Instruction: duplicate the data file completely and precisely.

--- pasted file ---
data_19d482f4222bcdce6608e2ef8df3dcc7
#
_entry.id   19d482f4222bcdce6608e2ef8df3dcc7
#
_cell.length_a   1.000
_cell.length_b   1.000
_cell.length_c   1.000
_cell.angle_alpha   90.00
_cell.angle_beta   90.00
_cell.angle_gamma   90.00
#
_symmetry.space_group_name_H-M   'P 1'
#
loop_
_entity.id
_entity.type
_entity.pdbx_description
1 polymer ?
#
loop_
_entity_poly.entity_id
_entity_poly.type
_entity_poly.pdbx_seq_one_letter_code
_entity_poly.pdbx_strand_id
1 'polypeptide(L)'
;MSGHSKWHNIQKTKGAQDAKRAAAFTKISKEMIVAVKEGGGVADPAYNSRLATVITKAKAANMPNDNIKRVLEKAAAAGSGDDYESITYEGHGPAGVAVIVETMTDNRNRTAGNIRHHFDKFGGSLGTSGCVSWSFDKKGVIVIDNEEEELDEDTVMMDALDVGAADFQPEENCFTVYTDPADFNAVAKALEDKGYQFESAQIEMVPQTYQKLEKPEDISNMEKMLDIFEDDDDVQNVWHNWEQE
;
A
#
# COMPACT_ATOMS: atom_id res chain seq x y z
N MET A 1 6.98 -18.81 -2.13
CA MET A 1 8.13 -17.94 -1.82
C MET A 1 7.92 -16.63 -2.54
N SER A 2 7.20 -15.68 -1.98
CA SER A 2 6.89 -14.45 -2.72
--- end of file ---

data_19d482f4222bcdce6608e2ef8df3dcc7
#
_entry.id   19d482f4222bcdce6608e2ef8df3dcc7
#
_cell.length_a   1.000
_cell.length_b   1.000
_cell.length_c   1.000
_cell.angle_alpha   90.00
_cell.angle_beta   90.00
_cell.angle_gamma   90.00
#
_symmetry.space_group_name_H-M   'P 1'
#
loop_
_entity.id
_entity.type
_entity.pdbx_description
1 polymer ?
#
loop_
_entity_poly.entity_id
_entity_poly.type
_entity_poly.pdbx_seq_one_letter_code
_entity_poly.pdbx_strand_id
1 'polypeptide(L)'
;MSGHSKWHNIQKTKGAQDAKRAAAFTKISKEMIVAVKEGGGVADPAYNSRLATVITKAKAANMPNDNIKRVLEKAAAAGSGDDYESITYEGHGPAGVAVIVETMTDNRNRTAGNIRHHFDKFGGSLGTSGCVSWSFDKKGVIVIDNEEEELDEDTVMMDALDVGAADFQPEENCFTVYTDPADFNAVAKALEDKGYQFESAQIEMVPQTYQKLEKPEDISNMEKMLDIFEDDDDVQNVWHNWEQE
;
A
#
# COMPACT_ATOMS: atom_id res chain seq x y z
N MET A 1 6.98 -18.81 -2.13
CA MET A 1 8.13 -17.94 -1.82
C MET A 1 7.92 -16.63 -2.54
N SER A 2 7.20 -15.68 -1.98
CA SER A 2 6.89 -14.45 -2.72